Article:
Pachyonychia Congenita (PC) is a rare genetic disorder that primarily affects the skin, nails, and mouth. It is caused by a mutation in any one of four genes that code for keratin proteins. Keratins are proteins that form tough fibers that strengthen skin and things that grow out of the skin, such as hair and finger nails. Although mutations in different keratins can cause many disorders, only mutations in keratins 6a, 6b, 16 and 17 are linked to PC. This disorder does not affect lifespan, but patients do experience constant pain.
Keratins are a family of related proteins with about 54 members. The keratin genes are located in two clusters, one cluster on chromosome 12 and another on chromosome 17.
PC has a predictable pattern of inheritance. People with PC have a 50% chance of passing the disease to their children each time
they conceive. In other words, the disorder exhibits an autosomal dominant inheritance pattern. Children only have to inherit one
copy of the mutated keratin gene to exhibit symptoms.
In some cases, a person with PC will have no family history of the disease. This most commonly happens when a mutation occurs very early in embryonic development, soon after fertilization. It can also occur when a healthy parent's egg or sperm cells acquire a mutation in one of the keratin genes. The mutated gene is passed to the child, resulting in disease. In most cases, the affected child then has a 50% chance of passing PC to each of his or her children.
Normal keratin filaments form a strong structural network (left) that enables cells to withstand pressure and stretching. Mutant keratin proteins form clumps (right), resulting in weak cells that break open under pressure. Images courtesy Prof. W.H. Irwin McLean, University of Dundee, Scotland. Keratin filaments are green, and cell nuclei are blue.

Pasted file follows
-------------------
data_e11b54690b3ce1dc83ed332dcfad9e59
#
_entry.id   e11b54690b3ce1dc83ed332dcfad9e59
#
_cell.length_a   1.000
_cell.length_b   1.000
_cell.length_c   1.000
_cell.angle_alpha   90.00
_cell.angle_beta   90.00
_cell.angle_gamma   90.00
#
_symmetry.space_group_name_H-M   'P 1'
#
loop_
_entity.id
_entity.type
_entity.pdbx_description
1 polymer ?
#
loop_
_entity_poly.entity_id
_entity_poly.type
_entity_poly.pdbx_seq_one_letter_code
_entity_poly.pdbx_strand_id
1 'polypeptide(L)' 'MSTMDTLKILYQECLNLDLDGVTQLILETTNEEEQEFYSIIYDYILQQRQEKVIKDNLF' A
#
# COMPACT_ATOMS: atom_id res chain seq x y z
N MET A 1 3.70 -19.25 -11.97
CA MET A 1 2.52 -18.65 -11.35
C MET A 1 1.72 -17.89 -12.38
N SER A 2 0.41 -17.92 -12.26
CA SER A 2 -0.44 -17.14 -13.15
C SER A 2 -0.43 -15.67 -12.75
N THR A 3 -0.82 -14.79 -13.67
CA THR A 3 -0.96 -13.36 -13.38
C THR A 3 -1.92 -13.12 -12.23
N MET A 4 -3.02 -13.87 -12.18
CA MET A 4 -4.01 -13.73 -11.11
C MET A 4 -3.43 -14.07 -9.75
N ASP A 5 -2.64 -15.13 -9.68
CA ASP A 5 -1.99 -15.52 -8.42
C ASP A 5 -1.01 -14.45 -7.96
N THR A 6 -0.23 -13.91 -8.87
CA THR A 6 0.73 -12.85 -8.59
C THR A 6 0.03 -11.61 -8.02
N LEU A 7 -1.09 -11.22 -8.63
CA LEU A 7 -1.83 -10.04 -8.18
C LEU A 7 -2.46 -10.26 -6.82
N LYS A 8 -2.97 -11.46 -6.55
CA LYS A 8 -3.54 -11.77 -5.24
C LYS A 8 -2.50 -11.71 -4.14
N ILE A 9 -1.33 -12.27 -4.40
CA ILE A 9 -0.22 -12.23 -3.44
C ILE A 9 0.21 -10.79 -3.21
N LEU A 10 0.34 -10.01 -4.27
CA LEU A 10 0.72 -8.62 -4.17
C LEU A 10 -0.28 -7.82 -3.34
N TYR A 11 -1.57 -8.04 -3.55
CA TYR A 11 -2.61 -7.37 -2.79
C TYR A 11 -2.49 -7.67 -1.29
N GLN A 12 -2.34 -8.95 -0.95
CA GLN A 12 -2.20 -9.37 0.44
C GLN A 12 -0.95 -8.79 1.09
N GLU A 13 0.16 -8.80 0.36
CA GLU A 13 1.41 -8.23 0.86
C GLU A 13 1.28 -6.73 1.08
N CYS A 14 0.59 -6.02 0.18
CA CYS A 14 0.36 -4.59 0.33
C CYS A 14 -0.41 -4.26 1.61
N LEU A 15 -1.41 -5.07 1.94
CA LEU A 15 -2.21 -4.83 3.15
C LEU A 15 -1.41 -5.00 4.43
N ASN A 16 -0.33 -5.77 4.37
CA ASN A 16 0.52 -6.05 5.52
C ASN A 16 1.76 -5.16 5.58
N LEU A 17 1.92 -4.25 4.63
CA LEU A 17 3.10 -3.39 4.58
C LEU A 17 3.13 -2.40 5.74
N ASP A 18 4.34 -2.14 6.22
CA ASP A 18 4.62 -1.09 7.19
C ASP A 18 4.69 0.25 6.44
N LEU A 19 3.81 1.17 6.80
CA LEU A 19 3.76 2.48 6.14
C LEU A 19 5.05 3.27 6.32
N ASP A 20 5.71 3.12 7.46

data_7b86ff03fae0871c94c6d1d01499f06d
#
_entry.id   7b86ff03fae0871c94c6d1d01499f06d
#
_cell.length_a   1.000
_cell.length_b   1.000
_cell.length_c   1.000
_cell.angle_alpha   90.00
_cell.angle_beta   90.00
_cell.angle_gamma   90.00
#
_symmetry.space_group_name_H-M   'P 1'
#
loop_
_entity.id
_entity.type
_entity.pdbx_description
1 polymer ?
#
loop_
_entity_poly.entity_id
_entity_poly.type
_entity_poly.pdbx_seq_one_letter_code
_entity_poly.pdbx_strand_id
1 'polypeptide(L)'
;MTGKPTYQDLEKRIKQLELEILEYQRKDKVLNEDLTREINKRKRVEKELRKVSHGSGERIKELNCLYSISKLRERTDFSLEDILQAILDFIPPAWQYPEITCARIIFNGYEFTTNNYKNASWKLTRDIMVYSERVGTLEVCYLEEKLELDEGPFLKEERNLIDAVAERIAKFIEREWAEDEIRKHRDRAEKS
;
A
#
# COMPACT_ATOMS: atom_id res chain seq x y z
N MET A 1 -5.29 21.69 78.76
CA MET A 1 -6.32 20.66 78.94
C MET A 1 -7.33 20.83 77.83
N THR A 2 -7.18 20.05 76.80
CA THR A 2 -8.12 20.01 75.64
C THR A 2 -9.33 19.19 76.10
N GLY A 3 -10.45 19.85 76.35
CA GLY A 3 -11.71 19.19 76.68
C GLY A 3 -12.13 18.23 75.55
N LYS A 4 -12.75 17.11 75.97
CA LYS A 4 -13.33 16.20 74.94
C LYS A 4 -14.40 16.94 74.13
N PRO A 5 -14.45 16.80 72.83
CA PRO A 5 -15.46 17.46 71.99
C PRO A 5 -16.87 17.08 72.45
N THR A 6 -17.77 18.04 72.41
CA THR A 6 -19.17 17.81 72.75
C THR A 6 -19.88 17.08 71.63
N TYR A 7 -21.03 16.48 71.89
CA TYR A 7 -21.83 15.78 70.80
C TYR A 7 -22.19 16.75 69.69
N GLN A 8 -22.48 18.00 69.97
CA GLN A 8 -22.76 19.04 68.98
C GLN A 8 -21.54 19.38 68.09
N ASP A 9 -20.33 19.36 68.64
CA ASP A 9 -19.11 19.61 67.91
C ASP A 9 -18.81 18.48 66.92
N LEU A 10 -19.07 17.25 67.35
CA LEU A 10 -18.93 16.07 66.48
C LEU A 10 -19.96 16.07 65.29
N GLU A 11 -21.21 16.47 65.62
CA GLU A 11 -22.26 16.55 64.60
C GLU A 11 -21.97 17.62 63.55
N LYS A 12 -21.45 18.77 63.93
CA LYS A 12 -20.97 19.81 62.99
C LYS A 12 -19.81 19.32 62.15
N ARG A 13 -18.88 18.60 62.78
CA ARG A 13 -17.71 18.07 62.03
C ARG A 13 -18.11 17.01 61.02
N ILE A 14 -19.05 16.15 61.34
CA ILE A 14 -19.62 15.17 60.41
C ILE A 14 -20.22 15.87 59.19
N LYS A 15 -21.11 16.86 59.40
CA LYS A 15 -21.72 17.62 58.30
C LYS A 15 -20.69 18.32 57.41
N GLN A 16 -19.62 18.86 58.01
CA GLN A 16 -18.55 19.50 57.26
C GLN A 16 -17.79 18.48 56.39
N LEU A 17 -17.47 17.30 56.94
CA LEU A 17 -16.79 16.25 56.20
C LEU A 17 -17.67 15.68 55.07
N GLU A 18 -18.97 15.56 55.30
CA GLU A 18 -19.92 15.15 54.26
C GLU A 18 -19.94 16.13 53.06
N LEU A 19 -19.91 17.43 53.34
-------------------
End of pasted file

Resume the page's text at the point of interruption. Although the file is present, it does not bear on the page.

While every cell in the body contains the genes that are involved in PC, symptoms only appear in places where the genes are active.
Thick nails are the hallmark symptom of PC. In fact, pachyonychia means "thick nails". However, the most pronounced symptom
for people with PC is painful blisters and thick calluses on the soles of the feet. Without proper keratin filaments, skin
cells become fragile and cannot withstand pressure or stretching. Just walking across a room can put enough pressure on the
soles of the feet to burst skin cells.
Other common PC symptoms include blisters and calluses on the palms of the hands, a white growth on the tongue, and a variety of cysts. Children often exhibit different symptoms than adults. Symptoms more common in children include bumps around hair follicles, hoarseness, and intense, short-duration ear pain. Importantly, individual symptoms and their severity can vary between patients, even within a family.
There are two forms of PC, type 1 and type 2. They are distinguished by slightly different symptoms and by which keratin gene is mutated. To make a diagnosis, doctors typically look for a combination of PC symptoms. Because symptoms can vary, diagnosis is usually confirmed by genetic testing. PC is often misdiagnosed. The most common misdiagnosis for PC is onychomycosis, a fungal infection of the nails. Other common misdiagnoses are epidermolysis bullosa and palmoplantar keratodermas, two skin disorders that are similar to PC.
People with PC show a variety of symptoms, including (clockwise from top left) blisters and calluses on the feet and hands, thickened nails, cysts, bumps around hair follicles, and a thick white growth on the tongue.
There is no cure for PC, and drug therapies are limited. Patients typically manage their own symptoms. Trimming and filing nails can
prevent infections. Hands and feet can be soaked and rubbed to clean off blistered skin. Keeping tender skin moist and cold is often
comforting. Special shoes, canes or crutches can decrease pressure on the feet.
Work is under way to provide better treatments for PC. A new technology involving gene silencing is providing hope for a cure. By inactivating the mutant keratin gene, researchers hope to restore keratin protein assembly and thereby strengthen skin cells.
Gene silencing is a promising new technology that may one day be used to treat PC. In one approach to gene silencing, the mutant keratin gene is turned off (1), allowing the three remaining keratin genes to produce proteins (2) that will assemble into proper filaments (3). Scientists are also working on other gene silencing approaches.
Funding provided by the Pachyonychia Congenita Project.